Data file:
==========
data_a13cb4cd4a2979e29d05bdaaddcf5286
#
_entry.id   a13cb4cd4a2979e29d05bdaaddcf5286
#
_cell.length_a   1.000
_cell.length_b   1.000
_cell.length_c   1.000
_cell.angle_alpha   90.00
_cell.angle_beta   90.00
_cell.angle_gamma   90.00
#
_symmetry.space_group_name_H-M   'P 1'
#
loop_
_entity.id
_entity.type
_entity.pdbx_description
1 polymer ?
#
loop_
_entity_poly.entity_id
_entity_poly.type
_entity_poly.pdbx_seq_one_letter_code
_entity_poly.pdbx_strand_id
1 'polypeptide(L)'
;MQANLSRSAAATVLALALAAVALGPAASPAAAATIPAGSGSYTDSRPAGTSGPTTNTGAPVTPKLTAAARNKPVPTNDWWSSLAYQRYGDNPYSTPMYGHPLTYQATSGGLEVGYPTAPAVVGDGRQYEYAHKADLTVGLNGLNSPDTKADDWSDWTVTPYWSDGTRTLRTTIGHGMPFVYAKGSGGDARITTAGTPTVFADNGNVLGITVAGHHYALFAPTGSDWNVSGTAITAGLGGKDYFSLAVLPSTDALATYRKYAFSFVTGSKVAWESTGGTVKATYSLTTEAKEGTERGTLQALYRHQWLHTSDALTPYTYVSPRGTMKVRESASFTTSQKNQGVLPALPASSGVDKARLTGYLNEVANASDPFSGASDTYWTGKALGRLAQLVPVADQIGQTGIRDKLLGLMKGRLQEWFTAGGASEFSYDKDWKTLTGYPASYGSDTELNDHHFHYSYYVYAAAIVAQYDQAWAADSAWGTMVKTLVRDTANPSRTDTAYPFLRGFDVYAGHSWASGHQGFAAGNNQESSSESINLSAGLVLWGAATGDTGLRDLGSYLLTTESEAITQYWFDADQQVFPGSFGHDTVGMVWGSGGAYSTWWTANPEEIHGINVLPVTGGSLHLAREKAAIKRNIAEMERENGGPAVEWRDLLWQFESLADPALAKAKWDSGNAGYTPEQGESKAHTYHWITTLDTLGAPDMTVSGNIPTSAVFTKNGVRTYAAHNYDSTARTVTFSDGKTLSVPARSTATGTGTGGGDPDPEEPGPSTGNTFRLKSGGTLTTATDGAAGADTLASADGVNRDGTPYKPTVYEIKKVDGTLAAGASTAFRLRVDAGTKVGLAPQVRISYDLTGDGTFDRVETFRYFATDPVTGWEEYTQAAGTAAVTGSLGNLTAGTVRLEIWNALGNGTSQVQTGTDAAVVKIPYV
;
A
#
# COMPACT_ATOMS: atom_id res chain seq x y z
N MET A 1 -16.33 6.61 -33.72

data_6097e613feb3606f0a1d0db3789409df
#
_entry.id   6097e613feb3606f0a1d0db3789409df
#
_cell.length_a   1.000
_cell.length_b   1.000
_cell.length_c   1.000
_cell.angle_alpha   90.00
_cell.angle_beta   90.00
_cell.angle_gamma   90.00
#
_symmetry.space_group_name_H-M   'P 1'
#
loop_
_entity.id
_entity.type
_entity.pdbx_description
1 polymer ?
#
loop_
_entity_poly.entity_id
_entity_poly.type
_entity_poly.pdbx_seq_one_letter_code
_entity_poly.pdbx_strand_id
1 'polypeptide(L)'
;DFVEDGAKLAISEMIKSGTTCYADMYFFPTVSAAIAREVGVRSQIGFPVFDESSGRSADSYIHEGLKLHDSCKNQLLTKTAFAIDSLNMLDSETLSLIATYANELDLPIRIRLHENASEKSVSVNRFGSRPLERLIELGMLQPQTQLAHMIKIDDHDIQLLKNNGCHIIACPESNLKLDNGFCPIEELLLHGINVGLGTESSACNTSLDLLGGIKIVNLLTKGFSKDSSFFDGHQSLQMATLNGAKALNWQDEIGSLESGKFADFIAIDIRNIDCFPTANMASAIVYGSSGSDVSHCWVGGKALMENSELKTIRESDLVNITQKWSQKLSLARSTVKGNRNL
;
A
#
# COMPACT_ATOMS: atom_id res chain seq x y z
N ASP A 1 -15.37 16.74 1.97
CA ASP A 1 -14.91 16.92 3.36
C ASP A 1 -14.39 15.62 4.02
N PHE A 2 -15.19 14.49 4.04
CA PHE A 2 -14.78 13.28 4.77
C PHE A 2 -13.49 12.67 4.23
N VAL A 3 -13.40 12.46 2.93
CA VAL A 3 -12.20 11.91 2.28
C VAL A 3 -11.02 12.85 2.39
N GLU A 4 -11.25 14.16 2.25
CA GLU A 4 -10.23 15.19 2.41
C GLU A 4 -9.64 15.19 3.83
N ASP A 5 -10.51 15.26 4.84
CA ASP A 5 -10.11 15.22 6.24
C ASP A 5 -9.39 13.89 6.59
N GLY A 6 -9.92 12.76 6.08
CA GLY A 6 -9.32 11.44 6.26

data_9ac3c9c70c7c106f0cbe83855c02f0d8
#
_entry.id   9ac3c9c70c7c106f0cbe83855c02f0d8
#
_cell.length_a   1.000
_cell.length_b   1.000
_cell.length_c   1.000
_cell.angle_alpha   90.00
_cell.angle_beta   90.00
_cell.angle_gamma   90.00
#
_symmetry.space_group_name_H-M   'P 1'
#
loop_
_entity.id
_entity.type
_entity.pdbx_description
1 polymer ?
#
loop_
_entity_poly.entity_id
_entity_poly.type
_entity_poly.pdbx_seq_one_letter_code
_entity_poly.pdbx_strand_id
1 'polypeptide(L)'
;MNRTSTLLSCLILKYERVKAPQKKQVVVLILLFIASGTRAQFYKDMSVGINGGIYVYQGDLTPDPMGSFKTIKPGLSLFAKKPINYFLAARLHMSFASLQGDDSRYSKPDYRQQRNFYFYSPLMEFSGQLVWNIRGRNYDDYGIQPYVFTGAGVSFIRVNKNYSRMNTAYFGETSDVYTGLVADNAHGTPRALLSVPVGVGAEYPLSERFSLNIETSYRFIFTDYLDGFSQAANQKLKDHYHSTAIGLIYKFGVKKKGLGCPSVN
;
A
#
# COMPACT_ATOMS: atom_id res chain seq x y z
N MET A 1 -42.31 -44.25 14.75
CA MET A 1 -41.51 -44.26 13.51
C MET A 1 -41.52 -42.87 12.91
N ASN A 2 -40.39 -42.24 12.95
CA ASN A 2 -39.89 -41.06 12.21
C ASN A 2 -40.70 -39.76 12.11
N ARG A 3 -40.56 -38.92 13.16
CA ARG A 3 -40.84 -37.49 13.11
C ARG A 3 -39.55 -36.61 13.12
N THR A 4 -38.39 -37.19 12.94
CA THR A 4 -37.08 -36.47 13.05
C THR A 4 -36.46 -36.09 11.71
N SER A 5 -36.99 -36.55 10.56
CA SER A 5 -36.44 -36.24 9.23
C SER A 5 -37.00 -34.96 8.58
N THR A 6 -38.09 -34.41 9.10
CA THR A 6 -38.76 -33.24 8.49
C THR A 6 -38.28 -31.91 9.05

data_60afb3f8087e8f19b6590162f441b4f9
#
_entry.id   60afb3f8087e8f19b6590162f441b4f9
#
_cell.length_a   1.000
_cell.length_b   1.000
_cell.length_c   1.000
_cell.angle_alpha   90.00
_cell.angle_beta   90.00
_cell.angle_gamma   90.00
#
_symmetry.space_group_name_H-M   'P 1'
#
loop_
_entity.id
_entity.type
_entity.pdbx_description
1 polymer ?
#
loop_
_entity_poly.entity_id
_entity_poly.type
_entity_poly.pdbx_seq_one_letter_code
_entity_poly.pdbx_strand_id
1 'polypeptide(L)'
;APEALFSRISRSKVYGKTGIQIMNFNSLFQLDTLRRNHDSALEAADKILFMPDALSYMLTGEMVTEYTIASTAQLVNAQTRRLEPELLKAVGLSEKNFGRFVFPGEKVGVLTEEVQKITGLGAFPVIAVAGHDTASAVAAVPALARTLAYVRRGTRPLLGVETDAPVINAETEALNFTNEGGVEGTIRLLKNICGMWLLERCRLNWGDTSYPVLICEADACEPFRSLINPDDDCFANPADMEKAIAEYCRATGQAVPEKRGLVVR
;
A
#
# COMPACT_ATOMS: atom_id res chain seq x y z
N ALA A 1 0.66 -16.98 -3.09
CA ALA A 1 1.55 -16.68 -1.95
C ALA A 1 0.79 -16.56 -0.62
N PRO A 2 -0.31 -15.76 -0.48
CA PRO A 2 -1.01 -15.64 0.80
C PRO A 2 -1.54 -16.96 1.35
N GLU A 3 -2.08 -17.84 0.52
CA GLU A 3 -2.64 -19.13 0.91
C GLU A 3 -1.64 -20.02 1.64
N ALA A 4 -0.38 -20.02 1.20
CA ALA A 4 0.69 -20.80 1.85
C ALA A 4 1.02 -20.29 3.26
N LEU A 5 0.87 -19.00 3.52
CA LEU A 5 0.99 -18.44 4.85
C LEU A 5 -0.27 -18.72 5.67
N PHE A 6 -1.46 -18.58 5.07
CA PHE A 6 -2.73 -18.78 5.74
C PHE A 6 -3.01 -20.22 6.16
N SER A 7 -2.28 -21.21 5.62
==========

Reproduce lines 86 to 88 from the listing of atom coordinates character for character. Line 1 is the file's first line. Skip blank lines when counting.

_cell.angle_alpha   90.00
_cell.angle_beta   90.00
_cell.angle_gamma   90.00